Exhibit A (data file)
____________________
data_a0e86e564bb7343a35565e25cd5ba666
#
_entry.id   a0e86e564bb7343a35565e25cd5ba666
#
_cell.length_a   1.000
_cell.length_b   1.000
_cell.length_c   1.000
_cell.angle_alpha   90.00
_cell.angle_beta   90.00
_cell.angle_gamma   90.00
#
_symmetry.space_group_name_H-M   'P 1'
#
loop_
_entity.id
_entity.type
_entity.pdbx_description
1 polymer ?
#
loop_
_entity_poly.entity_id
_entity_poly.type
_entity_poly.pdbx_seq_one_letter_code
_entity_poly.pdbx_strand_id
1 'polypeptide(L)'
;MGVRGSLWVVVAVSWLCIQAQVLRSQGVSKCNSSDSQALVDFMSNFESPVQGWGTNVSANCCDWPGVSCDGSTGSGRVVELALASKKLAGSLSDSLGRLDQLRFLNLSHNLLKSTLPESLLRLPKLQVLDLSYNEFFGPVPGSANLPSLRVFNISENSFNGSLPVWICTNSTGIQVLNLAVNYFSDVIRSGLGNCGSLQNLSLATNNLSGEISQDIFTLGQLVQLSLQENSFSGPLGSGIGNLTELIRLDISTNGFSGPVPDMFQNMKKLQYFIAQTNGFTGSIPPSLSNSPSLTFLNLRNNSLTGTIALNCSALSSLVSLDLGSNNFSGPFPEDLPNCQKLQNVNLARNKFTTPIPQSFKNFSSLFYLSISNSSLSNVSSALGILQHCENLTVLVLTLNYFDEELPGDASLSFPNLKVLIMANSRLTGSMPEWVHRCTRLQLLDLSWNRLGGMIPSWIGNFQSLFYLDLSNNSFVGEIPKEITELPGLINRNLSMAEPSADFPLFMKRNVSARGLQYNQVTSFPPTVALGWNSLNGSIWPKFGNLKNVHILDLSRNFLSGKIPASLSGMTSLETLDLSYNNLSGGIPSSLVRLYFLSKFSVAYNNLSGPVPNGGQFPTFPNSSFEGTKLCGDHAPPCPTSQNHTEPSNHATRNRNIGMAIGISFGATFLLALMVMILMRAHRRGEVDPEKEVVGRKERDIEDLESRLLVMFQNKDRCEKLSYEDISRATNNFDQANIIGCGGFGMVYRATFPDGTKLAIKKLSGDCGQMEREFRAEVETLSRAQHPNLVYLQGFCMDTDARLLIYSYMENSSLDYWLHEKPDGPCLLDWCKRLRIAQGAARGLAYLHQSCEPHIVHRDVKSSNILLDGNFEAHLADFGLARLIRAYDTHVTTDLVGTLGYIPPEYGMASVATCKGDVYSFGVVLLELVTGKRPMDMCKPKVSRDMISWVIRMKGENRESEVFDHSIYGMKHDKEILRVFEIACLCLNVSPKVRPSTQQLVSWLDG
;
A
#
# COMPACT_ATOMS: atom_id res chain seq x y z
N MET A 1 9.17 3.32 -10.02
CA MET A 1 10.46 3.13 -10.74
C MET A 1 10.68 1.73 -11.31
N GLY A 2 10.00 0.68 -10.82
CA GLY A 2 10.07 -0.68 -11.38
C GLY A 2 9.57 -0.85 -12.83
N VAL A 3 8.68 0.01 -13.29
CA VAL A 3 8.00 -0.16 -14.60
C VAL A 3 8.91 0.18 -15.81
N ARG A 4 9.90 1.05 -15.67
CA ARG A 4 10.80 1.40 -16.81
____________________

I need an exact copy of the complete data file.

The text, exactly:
data_a0e86e564bb7343a35565e25cd5ba666
#
_entry.id   a0e86e564bb7343a35565e25cd5ba666
#
_cell.length_a   1.000
_cell.length_b   1.000
_cell.length_c   1.000
_cell.angle_alpha   90.00
_cell.angle_beta   90.00
_cell.angle_gamma   90.00
#
_symmetry.space_group_name_H-M   'P 1'
#
loop_
_entity.id
_entity.type
_entity.pdbx_description
1 polymer ?
#
loop_
_entity_poly.entity_id
_entity_poly.type
_entity_poly.pdbx_seq_one_letter_code
_entity_poly.pdbx_strand_id
1 'polypeptide(L)'
;MGVRGSLWVVVAVSWLCIQAQVLRSQGVSKCNSSDSQALVDFMSNFESPVQGWGTNVSANCCDWPGVSCDGSTGSGRVVELALASKKLAGSLSDSLGRLDQLRFLNLSHNLLKSTLPESLLRLPKLQVLDLSYNEFFGPVPGSANLPSLRVFNISENSFNGSLPVWICTNSTGIQVLNLAVNYFSDVIRSGLGNCGSLQNLSLATNNLSGEISQDIFTLGQLVQLSLQENSFSGPLGSGIGNLTELIRLDISTNGFSGPVPDMFQNMKKLQYFIAQTNGFTGSIPPSLSNSPSLTFLNLRNNSLTGTIALNCSALSSLVSLDLGSNNFSGPFPEDLPNCQKLQNVNLARNKFTTPIPQSFKNFSSLFYLSISNSSLSNVSSALGILQHCENLTVLVLTLNYFDEELPGDASLSFPNLKVLIMANSRLTGSMPEWVHRCTRLQLLDLSWNRLGGMIPSWIGNFQSLFYLDLSNNSFVGEIPKEITELPGLINRNLSMAEPSADFPLFMKRNVSARGLQYNQVTSFPPTVALGWNSLNGSIWPKFGNLKNVHILDLSRNFLSGKIPASLSGMTSLETLDLSYNNLSGGIPSSLVRLYFLSKFSVAYNNLSGPVPNGGQFPTFPNSSFEGTKLCGDHAPPCPTSQNHTEPSNHATRNRNIGMAIGISFGATFLLALMVMILMRAHRRGEVDPEKEVVGRKERDIEDLESRLLVMFQNKDRCEKLSYEDISRATNNFDQANIIGCGGFGMVYRATFPDGTKLAIKKLSGDCGQMEREFRAEVETLSRAQHPNLVYLQGFCMDTDARLLIYSYMENSSLDYWLHEKPDGPCLLDWCKRLRIAQGAARGLAYLHQSCEPHIVHRDVKSSNILLDGNFEAHLADFGLARLIRAYDTHVTTDLVGTLGYIPPEYGMASVATCKGDVYSFGVVLLELVTGKRPMDMCKPKVSRDMISWVIRMKGENRESEVFDHSIYGMKHDKEILRVFEIACLCLNVSPKVRPSTQQLVSWLDG
;
A
#
# COMPACT_ATOMS: atom_id res chain seq x y z
N MET A 1 9.17 3.32 -10.02
CA MET A 1 10.46 3.13 -10.74
C MET A 1 10.68 1.73 -11.31
N GLY A 2 10.00 0.68 -10.82
CA GLY A 2 10.07 -0.68 -11.38
C GLY A 2 9.57 -0.85 -12.83
N VAL A 3 8.68 0.01 -13.29
CA VAL A 3 8.00 -0.16 -14.60
C VAL A 3 8.91 0.18 -15.81
N ARG A 4 9.90 1.05 -15.67
CA ARG A 4 10.80 1.40 -16.81